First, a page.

Article: FICO Survey Finds UK Banks Struggled With Covid-19 Financial Crime Surge

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FICO Survey Finds UK Banks Struggled With Covid-19 Financial Crime Surge

Polly Jean Harrison, 10 April 2021

As cases of fraud and money laundering rose during the pandemic last year, banks in the UK faced unforeseen challenges. In a new study by global analytics software provider FICO and independent research firm OMDIA, 79 per cent of respondents from UK banks said that working from home had a high or major impact on the effectiveness of their financial crime prevention.

“Just as the pandemic put huge stresses on the health care system, it put huge stresses on fraud and financial crime management teams,” explained Toby Carlin, senior director for fraud consulting at FICO. “Teams that collaborate in person and work with large software systems that have restricted access found that working from home hurt their productivity. This was compounded as the volume of fraud attacks rose.” Continue reading “Article: FICO Survey Finds UK Banks Struggled With Covid-19 Financial Crime Surge”

Article: Mirror Trading International Named Biggest Crypto Scam of the Year After Raking in $589 Million – Regulation Bitcoin News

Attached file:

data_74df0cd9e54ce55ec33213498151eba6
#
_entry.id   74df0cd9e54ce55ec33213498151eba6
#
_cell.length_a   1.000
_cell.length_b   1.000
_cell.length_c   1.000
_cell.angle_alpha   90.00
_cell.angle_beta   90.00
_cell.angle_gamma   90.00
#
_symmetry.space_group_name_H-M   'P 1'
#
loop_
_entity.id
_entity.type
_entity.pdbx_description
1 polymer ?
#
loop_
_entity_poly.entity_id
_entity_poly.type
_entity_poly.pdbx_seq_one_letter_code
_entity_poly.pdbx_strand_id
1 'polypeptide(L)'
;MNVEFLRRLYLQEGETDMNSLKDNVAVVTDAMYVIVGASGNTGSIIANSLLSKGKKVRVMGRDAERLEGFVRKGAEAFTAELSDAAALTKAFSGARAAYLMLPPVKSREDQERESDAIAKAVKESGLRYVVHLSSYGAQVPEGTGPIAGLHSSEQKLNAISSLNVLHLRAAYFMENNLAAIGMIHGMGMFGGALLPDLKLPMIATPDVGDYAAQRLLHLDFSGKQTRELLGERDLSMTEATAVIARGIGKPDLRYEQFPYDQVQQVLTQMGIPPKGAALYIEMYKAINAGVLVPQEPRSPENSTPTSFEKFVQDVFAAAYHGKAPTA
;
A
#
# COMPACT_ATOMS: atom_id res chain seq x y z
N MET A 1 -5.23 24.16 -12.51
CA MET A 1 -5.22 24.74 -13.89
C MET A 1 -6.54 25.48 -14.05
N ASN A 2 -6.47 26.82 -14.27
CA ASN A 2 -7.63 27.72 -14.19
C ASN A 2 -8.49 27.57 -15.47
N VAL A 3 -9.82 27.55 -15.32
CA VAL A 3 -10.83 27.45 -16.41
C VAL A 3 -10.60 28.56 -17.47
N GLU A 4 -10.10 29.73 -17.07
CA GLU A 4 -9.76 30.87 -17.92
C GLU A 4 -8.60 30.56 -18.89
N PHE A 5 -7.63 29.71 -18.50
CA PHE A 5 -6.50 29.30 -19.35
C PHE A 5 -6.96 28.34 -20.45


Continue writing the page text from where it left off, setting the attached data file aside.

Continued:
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Mirror Trading International Named Biggest Crypto Scam of the Year After Raking in $589 Million – Regulation Bitcoin News

Mark Viduka, 05 April 2021

Blockchain evaluation agency, Chainalysis’ newest crime report has named Mirror Buying and selling Worldwide (MTI) as the largest cryptocurrency rip-off of 2020. Chainalysis arrived at this conclusion after an investigation discovered that MTI had taken in $589 million from greater than 471,000 deposits. In line with the report, MTI’s haul is considerably greater than that of Forsage and J-enco, the following greatest scams. Each scams raked in lower than $350 million every. Continue reading “Article: Mirror Trading International Named Biggest Crypto Scam of the Year After Raking in $589 Million – Regulation Bitcoin News”

Article: Who (Almost) Killed Home Capital Group?

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Who (Almost) Killed Home Capital Group?

Featured Posts, Investments, 02 April 2021

I am still coming to terms with the collapse in shares of Home Capital. It wasn’t supposed to play out this way. The Canadian alternative mortgage lender saw its shares fall from an all-time high of $54.86 in August of 2014 to a low of $5.85 in May of 2017. At the time, I was working as an analyst at one of Canada’s largest asset managers. I spent 2014 and 2015 following only the Canadian banking sector. I saw the events at Home Capital up close.